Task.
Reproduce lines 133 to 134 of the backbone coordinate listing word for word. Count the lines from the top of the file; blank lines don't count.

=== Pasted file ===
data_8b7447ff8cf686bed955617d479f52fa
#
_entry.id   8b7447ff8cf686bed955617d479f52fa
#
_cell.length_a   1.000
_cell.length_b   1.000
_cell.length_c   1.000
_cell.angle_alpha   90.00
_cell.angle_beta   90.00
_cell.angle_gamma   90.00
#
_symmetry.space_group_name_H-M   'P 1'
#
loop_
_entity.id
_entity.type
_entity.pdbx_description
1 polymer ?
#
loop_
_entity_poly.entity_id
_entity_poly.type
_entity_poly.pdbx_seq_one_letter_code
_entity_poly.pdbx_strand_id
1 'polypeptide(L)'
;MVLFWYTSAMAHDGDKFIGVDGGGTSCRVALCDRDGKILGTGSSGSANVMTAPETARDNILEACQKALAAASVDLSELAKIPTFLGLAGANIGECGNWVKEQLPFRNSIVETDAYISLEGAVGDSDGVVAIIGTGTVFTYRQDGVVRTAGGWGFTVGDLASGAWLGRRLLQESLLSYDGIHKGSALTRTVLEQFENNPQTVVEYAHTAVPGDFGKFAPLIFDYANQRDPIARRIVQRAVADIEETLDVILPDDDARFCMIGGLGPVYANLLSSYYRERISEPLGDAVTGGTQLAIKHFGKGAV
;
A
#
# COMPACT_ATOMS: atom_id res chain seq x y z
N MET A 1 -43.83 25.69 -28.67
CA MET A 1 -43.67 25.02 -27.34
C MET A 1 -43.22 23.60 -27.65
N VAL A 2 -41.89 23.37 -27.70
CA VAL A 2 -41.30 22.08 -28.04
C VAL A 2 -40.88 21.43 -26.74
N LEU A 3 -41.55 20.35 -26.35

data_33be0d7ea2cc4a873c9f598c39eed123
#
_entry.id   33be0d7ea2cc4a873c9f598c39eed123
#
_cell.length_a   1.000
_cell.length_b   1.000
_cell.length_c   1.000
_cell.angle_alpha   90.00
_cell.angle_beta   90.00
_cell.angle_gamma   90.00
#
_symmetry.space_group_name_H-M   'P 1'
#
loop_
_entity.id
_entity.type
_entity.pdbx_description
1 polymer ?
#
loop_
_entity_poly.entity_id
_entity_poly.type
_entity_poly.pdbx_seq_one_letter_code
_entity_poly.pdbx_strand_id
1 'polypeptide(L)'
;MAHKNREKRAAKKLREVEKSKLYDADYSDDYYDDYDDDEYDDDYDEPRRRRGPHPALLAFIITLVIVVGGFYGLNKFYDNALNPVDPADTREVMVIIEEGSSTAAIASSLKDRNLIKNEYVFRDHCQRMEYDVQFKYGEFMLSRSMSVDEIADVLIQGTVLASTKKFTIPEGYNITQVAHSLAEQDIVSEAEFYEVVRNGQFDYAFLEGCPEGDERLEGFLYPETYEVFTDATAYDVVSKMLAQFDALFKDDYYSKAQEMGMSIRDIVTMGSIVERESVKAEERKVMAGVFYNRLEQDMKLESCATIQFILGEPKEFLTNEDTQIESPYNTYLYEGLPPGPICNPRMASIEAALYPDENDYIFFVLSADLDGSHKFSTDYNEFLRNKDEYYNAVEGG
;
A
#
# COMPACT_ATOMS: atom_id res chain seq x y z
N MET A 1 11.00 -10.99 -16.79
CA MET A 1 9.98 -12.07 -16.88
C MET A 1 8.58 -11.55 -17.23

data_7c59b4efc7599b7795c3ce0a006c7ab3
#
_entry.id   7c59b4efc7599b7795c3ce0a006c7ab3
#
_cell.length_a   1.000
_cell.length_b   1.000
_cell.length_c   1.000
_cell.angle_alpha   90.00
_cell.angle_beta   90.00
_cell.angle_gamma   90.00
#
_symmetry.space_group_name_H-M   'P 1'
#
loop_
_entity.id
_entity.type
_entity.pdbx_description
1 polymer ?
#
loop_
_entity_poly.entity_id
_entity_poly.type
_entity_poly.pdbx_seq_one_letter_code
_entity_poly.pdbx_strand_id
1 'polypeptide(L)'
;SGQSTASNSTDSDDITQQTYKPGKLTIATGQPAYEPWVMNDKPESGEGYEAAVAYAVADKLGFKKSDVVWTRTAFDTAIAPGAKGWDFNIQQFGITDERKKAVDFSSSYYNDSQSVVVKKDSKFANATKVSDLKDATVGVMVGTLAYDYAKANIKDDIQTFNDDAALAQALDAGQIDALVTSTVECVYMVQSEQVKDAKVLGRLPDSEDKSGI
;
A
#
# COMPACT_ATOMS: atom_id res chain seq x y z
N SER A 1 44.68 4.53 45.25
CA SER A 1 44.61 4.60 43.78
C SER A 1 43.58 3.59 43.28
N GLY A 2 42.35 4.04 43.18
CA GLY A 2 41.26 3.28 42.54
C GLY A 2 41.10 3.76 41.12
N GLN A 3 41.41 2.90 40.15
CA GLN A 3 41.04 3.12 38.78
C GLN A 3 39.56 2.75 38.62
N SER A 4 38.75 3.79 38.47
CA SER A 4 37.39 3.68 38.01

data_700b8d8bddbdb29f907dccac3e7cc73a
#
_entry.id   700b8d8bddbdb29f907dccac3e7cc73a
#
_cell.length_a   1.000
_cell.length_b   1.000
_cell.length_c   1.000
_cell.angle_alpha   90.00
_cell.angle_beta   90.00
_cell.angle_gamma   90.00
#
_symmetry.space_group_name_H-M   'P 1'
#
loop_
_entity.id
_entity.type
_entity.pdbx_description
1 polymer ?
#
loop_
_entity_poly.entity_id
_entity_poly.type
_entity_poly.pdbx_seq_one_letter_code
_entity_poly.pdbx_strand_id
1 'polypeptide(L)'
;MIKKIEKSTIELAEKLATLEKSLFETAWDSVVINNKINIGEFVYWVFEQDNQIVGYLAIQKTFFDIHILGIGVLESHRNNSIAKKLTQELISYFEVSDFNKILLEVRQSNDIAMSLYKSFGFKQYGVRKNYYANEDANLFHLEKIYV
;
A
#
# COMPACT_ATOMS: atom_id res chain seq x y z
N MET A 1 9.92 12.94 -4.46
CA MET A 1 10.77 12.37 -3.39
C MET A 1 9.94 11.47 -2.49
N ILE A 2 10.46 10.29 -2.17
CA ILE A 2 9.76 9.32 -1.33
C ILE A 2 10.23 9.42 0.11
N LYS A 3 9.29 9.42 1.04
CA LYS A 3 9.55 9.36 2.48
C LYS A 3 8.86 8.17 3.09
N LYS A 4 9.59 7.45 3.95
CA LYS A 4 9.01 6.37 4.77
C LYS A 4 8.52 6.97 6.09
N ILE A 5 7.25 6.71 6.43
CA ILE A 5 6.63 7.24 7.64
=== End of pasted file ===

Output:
_entity_poly.type
_entity_poly.pdbx_seq_one_letter_code